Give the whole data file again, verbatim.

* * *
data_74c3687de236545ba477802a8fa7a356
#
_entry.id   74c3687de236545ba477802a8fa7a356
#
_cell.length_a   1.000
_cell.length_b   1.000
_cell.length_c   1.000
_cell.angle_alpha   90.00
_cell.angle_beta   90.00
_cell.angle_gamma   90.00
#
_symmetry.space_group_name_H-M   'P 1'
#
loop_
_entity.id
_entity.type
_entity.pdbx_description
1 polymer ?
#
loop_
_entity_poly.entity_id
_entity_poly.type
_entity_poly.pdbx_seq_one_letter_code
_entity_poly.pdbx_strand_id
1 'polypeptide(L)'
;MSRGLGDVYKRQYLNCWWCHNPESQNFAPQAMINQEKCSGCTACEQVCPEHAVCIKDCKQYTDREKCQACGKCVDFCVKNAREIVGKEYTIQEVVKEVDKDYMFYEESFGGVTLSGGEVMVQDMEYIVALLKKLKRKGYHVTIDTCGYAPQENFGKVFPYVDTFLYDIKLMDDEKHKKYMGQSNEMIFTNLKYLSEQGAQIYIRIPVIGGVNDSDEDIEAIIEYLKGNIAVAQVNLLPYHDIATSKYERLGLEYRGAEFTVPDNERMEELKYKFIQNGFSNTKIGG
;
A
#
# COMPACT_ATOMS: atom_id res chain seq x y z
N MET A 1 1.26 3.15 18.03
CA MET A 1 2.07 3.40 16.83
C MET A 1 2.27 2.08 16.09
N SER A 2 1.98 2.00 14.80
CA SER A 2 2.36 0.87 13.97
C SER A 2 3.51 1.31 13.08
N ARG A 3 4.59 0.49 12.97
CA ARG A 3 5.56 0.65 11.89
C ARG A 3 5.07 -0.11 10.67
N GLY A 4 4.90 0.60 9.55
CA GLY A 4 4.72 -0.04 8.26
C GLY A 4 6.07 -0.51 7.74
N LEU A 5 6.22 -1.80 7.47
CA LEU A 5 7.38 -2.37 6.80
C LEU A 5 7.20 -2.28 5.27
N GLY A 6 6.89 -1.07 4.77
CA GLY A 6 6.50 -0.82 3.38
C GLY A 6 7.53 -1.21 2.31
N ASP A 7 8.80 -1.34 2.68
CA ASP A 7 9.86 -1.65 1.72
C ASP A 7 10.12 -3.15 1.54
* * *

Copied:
data_74c3687de236545ba477802a8fa7a356
#
_entry.id   74c3687de236545ba477802a8fa7a356
#
_cell.length_a   1.000
_cell.length_b   1.000
_cell.length_c   1.000
_cell.angle_alpha   90.00
_cell.angle_beta   90.00
_cell.angle_gamma   90.00
#
_symmetry.space_group_name_H-M   'P 1'
#
loop_
_entity.id
_entity.type
_entity.pdbx_description
1 polymer ?
#
loop_
_entity_poly.entity_id
_entity_poly.type
_entity_poly.pdbx_seq_one_letter_code
_entity_poly.pdbx_strand_id
1 'polypeptide(L)'
;MSRGLGDVYKRQYLNCWWCHNPESQNFAPQAMINQEKCSGCTACEQVCPEHAVCIKDCKQYTDREKCQACGKCVDFCVKNAREIVGKEYTIQEVVKEVDKDYMFYEESFGGVTLSGGEVMVQDMEYIVALLKKLKRKGYHVTIDTCGYAPQENFGKVFPYVDTFLYDIKLMDDEKHKKYMGQSNEMIFTNLKYLSEQGAQIYIRIPVIGGVNDSDEDIEAIIEYLKGNIAVAQVNLLPYHDIATSKYERLGLEYRGAEFTVPDNERMEELKYKFIQNGFSNTKIGG
;
A
#
# COMPACT_ATOMS: atom_id res chain seq x y z
N MET A 1 1.26 3.15 18.03
CA MET A 1 2.07 3.40 16.83
C MET A 1 2.27 2.08 16.09
N SER A 2 1.98 2.00 14.80
CA SER A 2 2.36 0.87 13.97
C SER A 2 3.51 1.31 13.08
N ARG A 3 4.59 0.49 12.97
CA ARG A 3 5.56 0.65 11.89
C ARG A 3 5.07 -0.11 10.67
N GLY A 4 4.90 0.60 9.55
CA GLY A 4 4.72 -0.04 8.26
C GLY A 4 6.07 -0.51 7.74
N LEU A 5 6.22 -1.80 7.47
CA LEU A 5 7.38 -2.37 6.80
C LEU A 5 7.20 -2.28 5.27
N GLY A 6 6.89 -1.07 4.77
CA GLY A 6 6.50 -0.82 3.38
C GLY A 6 7.53 -1.21 2.31
N ASP A 7 8.80 -1.34 2.68
CA ASP A 7 9.86 -1.65 1.72
C ASP A 7 10.12 -3.15 1.54